State Actors

state-actors-2

TRANSCRIPT BEGINS

“Yes Senator, that’s correct. I am a director with the Department of Homeland Security.”

“Well you have to understand the backstory. Think back to 9/11. We were scrambling to get people doing something, anything. You also have to realise the enormous gap between perception and reality on this topic. The number one thing Americans fear is dying in a terrorist attack. And yet, the actual probability is like one in 20 million.”

“That’s right it’s tiny. That’s about the same probability as being killed by a vending machine, or IKEA furniture.”

“Mostly cars. But like I said, despite the difference between perception and reality we still spend $42 billion a year on Homeland Security. That’s a lot of money. And people want to see the results.”

“Well the actual guy who thought it up was a bean counter. A creative accountant if you will. I presume you’ve heard the term ‘security theatre’?”

“Well, take for example the Transportation Security Administration – think of all those uniformed TSA agents at the airports, full body screening, pat downs, explosives swabs and whatnot. All this makes the public feel safer but does almost nothing to lower the risk of a terrorist attack. And it diverts enormous resources away from the work that actually results in foiling attacks. So this bean counter asked, why couldn’t we get the ‘theatrical’ aspects of the TSA role done by professionals?”

“That’s right Senator, actors.”

“Well yes, but if you think about it, who better?”

“That’s correct, I was the first Director of the Central Casting Agency. And let me tell you once central casting started sending people over to the TSA, with proper wardrobe mind you, their ratings went through the roof.”

“Public approval ratings. Consider this: if you’ve got to be patted down by a Federal employee every time you get on a plane, who wouldn’t prefer a good looking, classically-trained actor in a tailored uniform?”

“I’m sorry Senator the ratio of actual TSA agents to theatrical agents is classified Top Secret.”

“Mostly it works very well. Your average working actor has never had it so good; employment security, public validation for their performances. And we’re now the first Federal department to meet our diversity targets on race, gender and sexual orientation.”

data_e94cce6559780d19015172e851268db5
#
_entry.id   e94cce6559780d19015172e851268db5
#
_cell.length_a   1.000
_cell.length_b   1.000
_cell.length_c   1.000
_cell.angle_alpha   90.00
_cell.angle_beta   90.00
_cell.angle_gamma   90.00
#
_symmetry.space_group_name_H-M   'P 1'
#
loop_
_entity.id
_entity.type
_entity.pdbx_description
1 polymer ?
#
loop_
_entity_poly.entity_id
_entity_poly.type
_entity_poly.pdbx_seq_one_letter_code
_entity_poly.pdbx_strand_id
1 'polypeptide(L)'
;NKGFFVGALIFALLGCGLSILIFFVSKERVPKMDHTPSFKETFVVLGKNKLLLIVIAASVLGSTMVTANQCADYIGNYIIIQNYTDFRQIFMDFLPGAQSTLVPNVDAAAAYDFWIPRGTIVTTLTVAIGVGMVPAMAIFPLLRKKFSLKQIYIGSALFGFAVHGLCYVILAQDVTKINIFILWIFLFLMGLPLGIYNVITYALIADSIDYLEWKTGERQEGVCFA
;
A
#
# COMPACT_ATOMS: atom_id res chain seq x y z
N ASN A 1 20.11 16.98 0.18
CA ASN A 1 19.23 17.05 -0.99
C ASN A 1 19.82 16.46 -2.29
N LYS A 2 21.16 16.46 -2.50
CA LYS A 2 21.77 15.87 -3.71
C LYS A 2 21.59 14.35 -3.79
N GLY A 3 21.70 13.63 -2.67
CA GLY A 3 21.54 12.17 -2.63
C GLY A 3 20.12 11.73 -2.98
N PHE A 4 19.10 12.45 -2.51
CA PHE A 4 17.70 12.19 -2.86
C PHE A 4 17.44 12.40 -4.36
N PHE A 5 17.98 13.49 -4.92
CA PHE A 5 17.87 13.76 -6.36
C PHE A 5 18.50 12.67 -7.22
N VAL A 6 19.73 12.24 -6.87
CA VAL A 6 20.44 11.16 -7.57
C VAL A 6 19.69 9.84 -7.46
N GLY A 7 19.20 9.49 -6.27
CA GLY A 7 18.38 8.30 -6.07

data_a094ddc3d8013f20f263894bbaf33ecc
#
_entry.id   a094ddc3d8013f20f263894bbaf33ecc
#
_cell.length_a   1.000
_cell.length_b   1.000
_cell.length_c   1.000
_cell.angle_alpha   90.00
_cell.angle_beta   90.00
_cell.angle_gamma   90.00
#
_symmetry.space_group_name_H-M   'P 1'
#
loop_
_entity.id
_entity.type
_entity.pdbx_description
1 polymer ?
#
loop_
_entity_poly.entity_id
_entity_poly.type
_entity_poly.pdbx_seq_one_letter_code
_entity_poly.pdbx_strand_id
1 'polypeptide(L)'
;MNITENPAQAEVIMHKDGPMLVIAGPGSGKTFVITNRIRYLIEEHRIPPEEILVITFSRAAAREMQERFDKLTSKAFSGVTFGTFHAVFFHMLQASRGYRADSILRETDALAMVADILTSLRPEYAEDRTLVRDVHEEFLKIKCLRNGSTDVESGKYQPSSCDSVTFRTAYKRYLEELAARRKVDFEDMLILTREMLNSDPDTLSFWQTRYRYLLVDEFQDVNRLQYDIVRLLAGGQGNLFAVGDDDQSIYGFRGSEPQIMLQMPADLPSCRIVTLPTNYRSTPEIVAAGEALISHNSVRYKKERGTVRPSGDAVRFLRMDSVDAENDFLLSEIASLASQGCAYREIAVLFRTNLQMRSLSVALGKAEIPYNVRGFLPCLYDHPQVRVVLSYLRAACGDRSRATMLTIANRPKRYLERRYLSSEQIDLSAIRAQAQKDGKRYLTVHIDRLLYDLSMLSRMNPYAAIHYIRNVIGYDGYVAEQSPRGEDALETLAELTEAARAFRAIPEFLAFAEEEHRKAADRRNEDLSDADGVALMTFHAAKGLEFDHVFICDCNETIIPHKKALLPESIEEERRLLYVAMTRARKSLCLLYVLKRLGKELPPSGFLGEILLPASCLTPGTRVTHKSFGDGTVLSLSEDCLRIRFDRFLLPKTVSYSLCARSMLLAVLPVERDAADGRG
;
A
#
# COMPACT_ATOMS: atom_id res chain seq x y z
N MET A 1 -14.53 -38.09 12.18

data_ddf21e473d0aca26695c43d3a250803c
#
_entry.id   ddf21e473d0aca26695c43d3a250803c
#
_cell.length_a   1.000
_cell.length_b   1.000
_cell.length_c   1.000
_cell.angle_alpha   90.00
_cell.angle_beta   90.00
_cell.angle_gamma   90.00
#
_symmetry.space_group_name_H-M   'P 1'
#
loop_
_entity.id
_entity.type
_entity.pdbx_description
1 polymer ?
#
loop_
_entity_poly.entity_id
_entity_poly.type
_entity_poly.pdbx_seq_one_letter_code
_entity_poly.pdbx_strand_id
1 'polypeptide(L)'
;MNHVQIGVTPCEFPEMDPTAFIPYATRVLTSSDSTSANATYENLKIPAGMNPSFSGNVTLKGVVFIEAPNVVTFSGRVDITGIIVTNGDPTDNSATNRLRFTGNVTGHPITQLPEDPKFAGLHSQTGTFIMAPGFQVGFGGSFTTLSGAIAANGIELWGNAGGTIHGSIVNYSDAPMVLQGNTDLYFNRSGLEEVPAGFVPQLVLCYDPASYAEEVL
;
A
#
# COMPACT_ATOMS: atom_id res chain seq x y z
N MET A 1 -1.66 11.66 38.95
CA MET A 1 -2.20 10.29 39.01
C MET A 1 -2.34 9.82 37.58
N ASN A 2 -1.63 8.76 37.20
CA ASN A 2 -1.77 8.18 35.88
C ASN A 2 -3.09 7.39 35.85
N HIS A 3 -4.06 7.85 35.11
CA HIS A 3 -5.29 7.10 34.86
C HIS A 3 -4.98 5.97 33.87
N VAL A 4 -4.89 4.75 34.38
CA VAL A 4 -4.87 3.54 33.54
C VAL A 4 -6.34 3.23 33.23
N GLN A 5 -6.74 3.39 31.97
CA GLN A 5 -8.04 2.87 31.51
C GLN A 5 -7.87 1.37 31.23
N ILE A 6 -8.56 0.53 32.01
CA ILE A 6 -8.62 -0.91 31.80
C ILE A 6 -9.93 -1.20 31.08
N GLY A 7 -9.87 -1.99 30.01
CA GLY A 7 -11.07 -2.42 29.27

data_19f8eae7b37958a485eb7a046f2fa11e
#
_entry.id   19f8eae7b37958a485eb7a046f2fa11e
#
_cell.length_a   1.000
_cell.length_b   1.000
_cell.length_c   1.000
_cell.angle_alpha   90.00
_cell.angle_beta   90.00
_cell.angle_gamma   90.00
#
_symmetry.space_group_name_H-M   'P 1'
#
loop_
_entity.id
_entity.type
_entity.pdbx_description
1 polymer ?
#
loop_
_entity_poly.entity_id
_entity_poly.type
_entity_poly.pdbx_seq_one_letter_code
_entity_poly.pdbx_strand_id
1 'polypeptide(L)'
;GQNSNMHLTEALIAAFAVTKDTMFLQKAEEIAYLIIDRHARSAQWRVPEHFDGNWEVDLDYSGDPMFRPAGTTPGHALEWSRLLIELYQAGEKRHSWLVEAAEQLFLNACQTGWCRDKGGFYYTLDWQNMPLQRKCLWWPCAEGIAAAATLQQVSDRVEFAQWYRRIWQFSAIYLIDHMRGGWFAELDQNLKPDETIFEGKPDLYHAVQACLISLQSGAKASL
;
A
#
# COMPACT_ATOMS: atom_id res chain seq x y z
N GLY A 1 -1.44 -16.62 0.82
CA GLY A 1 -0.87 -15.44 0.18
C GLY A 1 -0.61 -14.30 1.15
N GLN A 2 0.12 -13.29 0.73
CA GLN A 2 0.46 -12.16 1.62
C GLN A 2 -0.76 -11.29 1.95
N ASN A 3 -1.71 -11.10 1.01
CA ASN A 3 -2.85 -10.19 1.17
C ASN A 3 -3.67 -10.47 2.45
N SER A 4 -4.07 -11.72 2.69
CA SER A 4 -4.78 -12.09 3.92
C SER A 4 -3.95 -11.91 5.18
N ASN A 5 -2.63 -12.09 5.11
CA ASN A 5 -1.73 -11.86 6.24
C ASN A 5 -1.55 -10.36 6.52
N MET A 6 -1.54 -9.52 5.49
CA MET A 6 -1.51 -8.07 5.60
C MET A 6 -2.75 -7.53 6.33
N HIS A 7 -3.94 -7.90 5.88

“Thank you. And I also ensure our casts, I mean teams, when they interact with the public that all their interactions pass the Bechdel Test.”

“That’s where at least two women talk to each other about something other than a man. Of course with the success of the TSA roles there was pressure for more, shall we say action. The Secretary wanted to see the ‘money on the screen’ if you will. So I hired a couple of well-credentialed second unit directors and some stunt co-ordinators to storyboard a few ideas. We ran a pilot. These were quality people you understand, you’d know their work.”

“The Bourne films, some of the early Marvel tent poles.”

“In our defence Senator, the other thing to appreciate is how popular culture has made the public so disappointed that real life doesn’t conform to a satisfying narrative structure. It’s a nightmare for elected officials everywhere.”

“Well, people like a happy ending for one. You know, the good guy saves the day, the princess, the world. Are you familiar with Joseph Campbell’s work?”

“Oh it’s terrific. Joseph Campbell is to mythology what John Maynard Keynes is to economics.”

“I’m pretty sure it’s pronounced Keynes.”

“Anyway, so our journey to confront and overcome terrorism can be understood as an archetypal hero’s journey.”

“That’s right Senator, America is the hero.”

“Well, the first stage in the hero’s journey is the ‘Call to Adventure’.”

“That’s right Afghanistan.”

“Well depending on who you talk to we’re either stuck in the ‘Belly of the Whale’ or part way along the ‘Road of Trials’. I digress, I was telling you about the action sequences. The scene at Woodruff Park was one out of the box I’m afraid. I mean who could have foreseen that a real terrorist plot would unfold while we were shooting a staged one?”

“Woodruff Park is in the centre of Atlanta.”

“Because Georgia is a camera-ready state with excellent financial incentives and great post-production facilities. Look it turned out okay in the end. On the face of it Woodruff Park was packed with people, but they were all extras. Aside from the crew the only two non-actors present were the real FBI agent chasing the real terrorist. Fortunately the director called, ‘cut!’ just in time and the terrorist was the only one still running. [laughs] It really was a great comic moment. Chaplain would be proud. And let me tell you, that FBI agent is not only up for a Presidential citation but possibly a Daytime Emmy.”

“Outstanding Special Guest Performer in a Drama Series.”

“Well I can’t say too much about what we have in development. But let me just say this. If you liked the work of SEAL Team Six, you’re going to love SEAL Team Seven! It’s a real game changer.”

“No thank you Senator. The show must go on.”

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